What is a Net Meeting Score?
Ankith: When we were initially pitching Marlo to investors, we kept getting asked, how do we measure something that’s so qualitative? How can we set a standard for meetings that will help everyone understand ways to improve? We started looking at NPS — Net Promoter Score. It’s been evangelized as an industry standard across consumer services. Companies use it to understand how effective their product is. We asked, how can we create NPS for meetings? So we made NMS — Net Meeting Score. It’s a metric that combines qualitative and quantitative inputs to benchmark your meetings.
We also remove certain biases in the Net Meeting Score calculation, like Facilitator/Speaker Bias. Those who organize or take up more air time in meetings are likely to think the meeting was more productive than it actually was, at the expense of other attendees in the meeting. Ultimately, we’re able to accurately capture everything that’s happening in a meeting, but in a simple way that can be quantified, trended, and measured.
What does the world look like when Marlo succeeds?
Ankith: As companies scale, they start to adopt software like Slack to help facilitate communication throughout their company, and we want Marlo to be part of that standard playbook for companies that are scaling. We want managers to be thinking, OK, now it’s time to get Marlo as our Chief Meeting Officer, so all our meetings are Marlo meetings.
John: If we can have people start measuring this as a KPI for their organization, that’s already a win. We want to grow larger and larger, but in the near term, it’s exciting to say this is a paradigm shift in the way people are looking at what has historically been a qualitative thing.
What drew you to UFirst? What are you hoping to get out of it?
John: We met the Underscore team at a serendipitous lunch at the business school. We happened to be sitting next to Sherman Leung, an Underscore Investment Associate, and Jenni Goodman, Underscore’s Community Manager, and we really hit it off. As first-time founders, we weren’t sure what to expect from VCs, but very quickly we found they were really easy to talk to and really know their stuff in terms of building companies. Once we found out about the UFirst program, we knew we had to apply.
Prior to being selected for UFirst, how far along were you in building your start-up?
Ankith: We actually just launched Marlo within HBS to measure class effectiveness at the end of January. We ended up getting lots of traction — much more than we anticipated. We had other people from the school asking to use it, and now HBS IT is actually very interested in the data we’ve been collecting and exploring how they can use it for their internal organization.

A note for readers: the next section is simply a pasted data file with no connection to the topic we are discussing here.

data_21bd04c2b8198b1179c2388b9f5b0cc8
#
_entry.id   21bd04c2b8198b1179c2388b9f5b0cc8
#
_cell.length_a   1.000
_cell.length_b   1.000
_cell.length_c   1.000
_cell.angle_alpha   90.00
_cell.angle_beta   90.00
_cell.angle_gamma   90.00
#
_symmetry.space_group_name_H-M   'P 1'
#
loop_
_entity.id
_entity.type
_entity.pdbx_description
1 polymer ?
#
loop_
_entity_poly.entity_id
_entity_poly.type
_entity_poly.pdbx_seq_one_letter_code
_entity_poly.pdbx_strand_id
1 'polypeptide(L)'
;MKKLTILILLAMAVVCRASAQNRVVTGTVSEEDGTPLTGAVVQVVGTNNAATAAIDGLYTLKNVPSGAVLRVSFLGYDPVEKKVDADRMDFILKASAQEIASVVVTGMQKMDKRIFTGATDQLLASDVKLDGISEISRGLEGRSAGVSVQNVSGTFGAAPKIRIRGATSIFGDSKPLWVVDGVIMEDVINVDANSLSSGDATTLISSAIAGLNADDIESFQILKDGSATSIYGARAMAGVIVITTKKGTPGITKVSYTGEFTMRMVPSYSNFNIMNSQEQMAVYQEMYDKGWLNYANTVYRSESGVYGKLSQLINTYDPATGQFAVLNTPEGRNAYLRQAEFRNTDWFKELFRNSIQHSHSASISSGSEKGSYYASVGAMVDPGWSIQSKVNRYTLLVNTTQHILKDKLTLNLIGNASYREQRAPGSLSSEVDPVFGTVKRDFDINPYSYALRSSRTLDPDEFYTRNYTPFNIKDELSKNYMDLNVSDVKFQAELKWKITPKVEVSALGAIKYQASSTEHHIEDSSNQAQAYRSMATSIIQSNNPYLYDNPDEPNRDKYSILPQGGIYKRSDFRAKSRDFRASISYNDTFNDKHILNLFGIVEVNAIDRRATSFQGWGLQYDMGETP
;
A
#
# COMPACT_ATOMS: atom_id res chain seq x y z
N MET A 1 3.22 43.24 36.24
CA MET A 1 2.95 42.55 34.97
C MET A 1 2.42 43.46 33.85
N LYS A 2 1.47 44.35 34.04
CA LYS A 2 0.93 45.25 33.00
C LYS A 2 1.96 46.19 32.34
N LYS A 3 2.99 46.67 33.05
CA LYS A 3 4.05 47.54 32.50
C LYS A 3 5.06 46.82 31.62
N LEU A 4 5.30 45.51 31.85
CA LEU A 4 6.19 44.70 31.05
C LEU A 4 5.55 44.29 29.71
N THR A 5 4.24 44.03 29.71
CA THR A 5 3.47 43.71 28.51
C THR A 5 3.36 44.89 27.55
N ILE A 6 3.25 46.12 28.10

What is your expectation at the close of the UFirst program?
Ankith: We have more companies wanting to use Marlo than we can currently service with our concierge-style MVP, so there’s a current waitlist of companies to get onboard. We know there’s a market demand out there and it’s up to us to meet that demand in a way that delights customers. This summer our goal is to unlock the scalability of this product, build up our team, and be able to seamlessly add Marlo to any company that wants it.
Being an entrepreneur, what are some of the biggest challenges you’ve faced along the way?
John: The big thing on my end is there is so much to learn, whether about building the product, learning how to fundraise, hiring team members, so many things. Being vulnerable and being willing to ask seemingly stupid questions at the early stage has been both the hardest and the most beneficial thing for me. As an entrepreneur, you have to be willing to swallow your pride and ask as much as you can in order to learn as much as you can.
Starting a business is no easy task. What is the driving force that gets you out of bed every day and motivates you to build your business?
Ankith: Curiosity. Nobody is saying we have to make this product. A lot of entrepreneurs are afraid to fail, and I think that never really goes away, but for me, my curiosity drives me even harder than that fear. I’m so curious to discover what we can do.
John: I completely agree. On top of that, getting early validation has been extremely motivating. We’ve seen that this is an issue that nearly everyone in the business world has to deal with. So building something that millions of people could use is a big motivator for us.
Tune in every Wednesday for the next ten weeks as we release new interviews from our “Preparing for Lift-Off: 11 Founders Launching Bold New Startups” series.
This series was created in partnership with Ideometry. Ideometry is a Boston-based full-service marketing agency serving a global client base. With a full suite of creative, development, and strategic services, Ideometry helps startups and Fortune 500 companies alike get the business results they’re looking for. If you’re doing something interesting, we’d love to hear from you. Get in touch with us at ideometry.com or email firstname.lastname@example.org